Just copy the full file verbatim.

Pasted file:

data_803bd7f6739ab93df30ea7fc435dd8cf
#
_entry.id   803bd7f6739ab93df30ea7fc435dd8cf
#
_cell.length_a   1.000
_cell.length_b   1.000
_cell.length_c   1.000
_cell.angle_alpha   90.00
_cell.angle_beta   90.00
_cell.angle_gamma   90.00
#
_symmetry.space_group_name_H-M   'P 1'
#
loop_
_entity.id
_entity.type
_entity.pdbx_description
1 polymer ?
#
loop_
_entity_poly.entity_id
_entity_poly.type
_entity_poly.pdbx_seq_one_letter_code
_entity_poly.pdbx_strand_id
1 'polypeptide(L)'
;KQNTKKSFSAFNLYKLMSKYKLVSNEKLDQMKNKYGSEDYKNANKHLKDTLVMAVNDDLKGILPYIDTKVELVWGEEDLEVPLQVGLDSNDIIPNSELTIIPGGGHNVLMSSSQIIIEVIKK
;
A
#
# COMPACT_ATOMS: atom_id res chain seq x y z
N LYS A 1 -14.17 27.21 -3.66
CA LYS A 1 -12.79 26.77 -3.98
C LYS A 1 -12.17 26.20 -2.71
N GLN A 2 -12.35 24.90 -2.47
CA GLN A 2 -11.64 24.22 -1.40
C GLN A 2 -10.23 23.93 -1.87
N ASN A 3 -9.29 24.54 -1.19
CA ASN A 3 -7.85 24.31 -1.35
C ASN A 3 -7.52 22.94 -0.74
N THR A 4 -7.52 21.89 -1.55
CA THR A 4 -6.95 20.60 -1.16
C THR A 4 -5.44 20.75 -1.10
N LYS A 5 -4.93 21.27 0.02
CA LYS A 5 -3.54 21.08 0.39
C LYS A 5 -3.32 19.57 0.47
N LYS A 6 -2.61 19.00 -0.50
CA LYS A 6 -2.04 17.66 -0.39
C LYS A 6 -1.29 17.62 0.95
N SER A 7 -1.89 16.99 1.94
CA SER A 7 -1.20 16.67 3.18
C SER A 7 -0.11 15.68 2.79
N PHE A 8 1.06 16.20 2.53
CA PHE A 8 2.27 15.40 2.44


data_803bd7f6739ab93df30ea7fc435dd8cf
#
_entry.id   803bd7f6739ab93df30ea7fc435dd8cf
#
_cell.length_a   1.000
_cell.length_b   1.000
_cell.length_c   1.000
_cell.angle_alpha   90.00
_cell.angle_beta   90.00
_cell.angle_gamma   90.00
#
_symmetry.space_group_name_H-M   'P 1'
#
loop_
_entity.id
_entity.type
_entity.pdbx_description
1 polymer ?
#
loop_
_entity_poly.entity_id
_entity_poly.type
_entity_poly.pdbx_seq_one_letter_code
_entity_poly.pdbx_strand_id
1 'polypeptide(L)'
;KQNTKKSFSAFNLYKLMSKYKLVSNEKLDQMKNKYGSEDYKNANKHLKDTLVMAVNDDLKGILPYIDTKVELVWGEEDLEVPLQVGLDSNDIIPNSELTIIPGGGHNVLMSSSQIIIEVIKK
;
A
#
# COMPACT_ATOMS: atom_id res chain seq x y z
N LYS A 1 -14.17 27.21 -3.66
CA LYS A 1 -12.79 26.77 -3.98
C LYS A 1 -12.17 26.20 -2.71
N GLN A 2 -12.35 24.90 -2.47
CA GLN A 2 -11.64 24.22 -1.40
C GLN A 2 -10.23 23.93 -1.87
N ASN A 3 -9.29 24.54 -1.19
CA ASN A 3 -7.85 24.31 -1.35
C ASN A 3 -7.52 22.94 -0.74
N THR A 4 -7.52 21.89 -1.55
CA THR A 4 -6.95 20.60 -1.16
C THR A 4 -5.44 20.75 -1.10
N LYS A 5 -4.93 21.27 0.02
CA LYS A 5 -3.54 21.08 0.39
C LYS A 5 -3.32 19.57 0.47
N LYS A 6 -2.61 19.00 -0.50
CA LYS A 6 -2.04 17.66 -0.39
C LYS A 6 -1.29 17.62 0.95
N SER A 7 -1.89 16.99 1.94
CA SER A 7 -1.20 16.67 3.18
C SER A 7 -0.11 15.68 2.79
N PHE A 8 1.06 16.20 2.53
CA PHE A 8 2.27 15.40 2.44